Prescribed Burn, February 2014

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Prescribed burn in wax myrtle/sweet grass habitat. (Photo: Laura Early)

Fire is an important ecological management tool for a variety of habitats, returning nutrients to the soil and reducing woody vegetation and shrubs. Last week, we conducted a prescribed burn in the maritime shrub and grassland habitat between the beach, Bass Creek Road and Beach Road. With the help of local biologists from the local non-game division of Georgia Department of Natural Resources, the Jekyll Island Authority, and the St. Simons Land Trust, the island maintenance staff and ecological management team ignited and controlled a low-burning fire on Tuesday, February 18th to prevent woody vegetation from encroaching on open grassy areas.

Scott Coleman, Ecological Manager igniting broomsedge. (Photo: Laura Early)

Scott Coleman, Ecological Manager igniting broomsedge. (Photo: Laura Early)

This ecosystem adjacent to the beach dunes is dominated by wax myrtles (Myrica cerifera) and Muhly grass (Muhlenbergia capillaris), and left to its own devices, the wax myrtles would continue to recruit eventually closing out the open habitat where the grasses thrive. This burn did not reach an intensity that would take back large established wax myrtle shrubs, but it will reduce wax myrtle cover by preventing young seedlings and saplings from taking hold. The balance of open grassy areas and cover provided by the wax myrtles provide excellent habitat for a variety of species, including the Eastern diamondback rattlesnake, coachwhips, kingsnakes, small rodents, painted buntings, chuck-wills widows, island glass lizards and marsh rabbits.

Other plants that make up this community include: broomsedge (Andropogon spp.), dog-fennel (Eupatorium capillifolium), flat-topped goldenrod (Euthammia tenuifolia), groundsel (Baccharis halimifolia), and pepper-vine (Ampelopsis arborea).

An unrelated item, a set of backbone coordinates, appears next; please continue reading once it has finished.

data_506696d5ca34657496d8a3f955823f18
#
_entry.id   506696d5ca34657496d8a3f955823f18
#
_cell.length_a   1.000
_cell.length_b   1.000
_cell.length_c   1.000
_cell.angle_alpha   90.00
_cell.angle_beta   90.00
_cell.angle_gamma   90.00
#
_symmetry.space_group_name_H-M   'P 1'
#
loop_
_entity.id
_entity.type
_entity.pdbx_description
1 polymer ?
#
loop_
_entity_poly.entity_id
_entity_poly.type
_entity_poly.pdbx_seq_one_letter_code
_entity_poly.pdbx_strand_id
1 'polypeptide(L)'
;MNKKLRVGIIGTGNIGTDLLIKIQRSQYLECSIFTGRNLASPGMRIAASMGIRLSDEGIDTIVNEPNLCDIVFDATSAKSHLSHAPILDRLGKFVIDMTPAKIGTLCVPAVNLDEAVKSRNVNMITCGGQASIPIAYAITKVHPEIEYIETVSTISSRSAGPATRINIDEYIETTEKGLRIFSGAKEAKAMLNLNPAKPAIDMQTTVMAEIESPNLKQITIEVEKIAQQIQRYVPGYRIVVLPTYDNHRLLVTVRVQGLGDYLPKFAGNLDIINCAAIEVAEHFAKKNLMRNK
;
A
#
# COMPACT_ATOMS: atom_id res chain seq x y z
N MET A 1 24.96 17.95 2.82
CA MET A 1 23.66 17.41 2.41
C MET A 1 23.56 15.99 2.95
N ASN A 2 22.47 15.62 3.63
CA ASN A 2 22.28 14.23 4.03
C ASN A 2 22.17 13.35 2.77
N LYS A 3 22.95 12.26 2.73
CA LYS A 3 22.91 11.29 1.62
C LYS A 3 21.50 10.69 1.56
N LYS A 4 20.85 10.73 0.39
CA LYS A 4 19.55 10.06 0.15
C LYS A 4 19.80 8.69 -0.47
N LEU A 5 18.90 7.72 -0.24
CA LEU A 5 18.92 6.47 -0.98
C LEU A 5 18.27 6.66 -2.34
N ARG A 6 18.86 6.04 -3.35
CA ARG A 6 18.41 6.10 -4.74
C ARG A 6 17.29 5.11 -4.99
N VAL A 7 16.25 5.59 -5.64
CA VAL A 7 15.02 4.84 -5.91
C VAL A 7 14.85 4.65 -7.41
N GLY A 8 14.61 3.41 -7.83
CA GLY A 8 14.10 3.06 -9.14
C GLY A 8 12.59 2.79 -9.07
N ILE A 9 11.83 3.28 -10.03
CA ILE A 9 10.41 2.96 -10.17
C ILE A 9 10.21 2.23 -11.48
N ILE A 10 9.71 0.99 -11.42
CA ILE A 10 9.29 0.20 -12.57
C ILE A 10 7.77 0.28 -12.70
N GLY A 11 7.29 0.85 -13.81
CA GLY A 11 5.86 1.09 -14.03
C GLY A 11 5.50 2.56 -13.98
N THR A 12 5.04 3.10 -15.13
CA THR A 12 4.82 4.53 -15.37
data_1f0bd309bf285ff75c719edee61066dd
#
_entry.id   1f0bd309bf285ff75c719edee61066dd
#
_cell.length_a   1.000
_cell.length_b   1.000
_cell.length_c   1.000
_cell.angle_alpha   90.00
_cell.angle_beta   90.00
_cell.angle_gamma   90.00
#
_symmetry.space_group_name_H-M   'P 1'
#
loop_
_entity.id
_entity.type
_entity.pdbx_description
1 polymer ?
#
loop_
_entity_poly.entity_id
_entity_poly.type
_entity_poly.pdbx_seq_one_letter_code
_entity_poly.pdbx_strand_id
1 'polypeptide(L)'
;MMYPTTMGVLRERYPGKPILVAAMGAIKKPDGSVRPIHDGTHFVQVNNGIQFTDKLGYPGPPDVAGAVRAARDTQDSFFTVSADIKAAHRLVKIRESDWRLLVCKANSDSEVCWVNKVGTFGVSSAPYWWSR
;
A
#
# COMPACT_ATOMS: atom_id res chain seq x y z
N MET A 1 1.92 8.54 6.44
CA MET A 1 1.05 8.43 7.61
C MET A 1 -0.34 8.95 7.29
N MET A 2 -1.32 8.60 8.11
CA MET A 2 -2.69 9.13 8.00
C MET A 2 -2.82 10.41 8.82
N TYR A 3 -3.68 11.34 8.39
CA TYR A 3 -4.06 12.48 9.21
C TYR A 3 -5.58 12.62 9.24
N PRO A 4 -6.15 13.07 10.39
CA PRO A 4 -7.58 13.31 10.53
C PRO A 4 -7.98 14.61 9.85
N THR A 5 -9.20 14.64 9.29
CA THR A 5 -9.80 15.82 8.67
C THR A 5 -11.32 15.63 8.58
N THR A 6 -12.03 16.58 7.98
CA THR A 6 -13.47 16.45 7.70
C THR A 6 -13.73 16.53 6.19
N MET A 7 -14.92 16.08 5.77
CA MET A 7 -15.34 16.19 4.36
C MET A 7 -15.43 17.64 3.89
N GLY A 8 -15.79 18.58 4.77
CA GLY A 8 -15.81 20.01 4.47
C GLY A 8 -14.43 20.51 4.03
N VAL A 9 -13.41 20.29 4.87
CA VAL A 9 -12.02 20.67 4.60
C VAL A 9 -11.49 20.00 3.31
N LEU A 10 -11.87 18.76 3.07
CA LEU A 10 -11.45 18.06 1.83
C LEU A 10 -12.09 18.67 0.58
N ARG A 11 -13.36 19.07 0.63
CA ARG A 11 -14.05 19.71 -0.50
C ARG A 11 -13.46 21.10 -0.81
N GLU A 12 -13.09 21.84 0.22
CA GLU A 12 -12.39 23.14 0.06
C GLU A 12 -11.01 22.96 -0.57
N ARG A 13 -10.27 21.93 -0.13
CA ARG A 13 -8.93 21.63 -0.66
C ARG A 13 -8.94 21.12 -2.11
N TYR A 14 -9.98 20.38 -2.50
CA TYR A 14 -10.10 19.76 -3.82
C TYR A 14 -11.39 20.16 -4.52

The day after the fire, herbaceous vegetation had been cleared out. (Photo: Laura Early)

The day after the fire, herbaceous vegetation had been cleared out. (Photo: Laura Early)

Over the next couple of weeks and months, we will start to see new growth in the burned areas, and will continue to monitor the burned plot. Another plant community that benefits from fire is the slash pine forest on the southern part of the island, and if conditions are suitable, we hope to burn there this season as well.

Ten days after the burn, the grasses are already showing new growth! (Photo: Willy Hazlehurst)

Ten days after the burn, the grasses are already showing new growth! (Photo: Willy Hazlehurst)

 

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Naturalist Fact: Sweetgrass

Muhlenbergia filipes, also known as sweetgrass or muhley grass, is a native, perennial grass found growing sparsely in the coastal dunes extending from North Carolina to Texas.  Sweetgrass prefers full sun and sandy soil, usually growing in bands about 50 to 75 m from the mean high tide line in undulating sand dunes behind the first dunes along the ocean.  Also, plants are found growing on well-drained, sandy uplands bordering brackish marshes and in open maritime forests.  African Americans from the Gullah tradition of the Lowcountry have used this plant for centuries to make their renowned sweetgrass baskets.  The baskets are nearly identical to those made hundreds of years ago in the West African rice culture whose traditions have been passed on in families from generation to generation, and is a glimpse into living history.  Muhley grass provides important food and habitat for much of the island’s small mammal populations including mice, rats, and marsh rabbits.  It is also an important area for birds, reptiles, and other plant species.  Due to coastal development, much of this habitat has been lost and has been designated a N2 (or imperiled) status by NatureServe.  This plant which flowers from September through November, but peaks in October, produces a beautiful pinkish-purple haze throughout much of the islands’ open grasslands.  Little St. Simon’s Island has great examples of this plant community along Sancho Panza and to the North and South of Beach Road.

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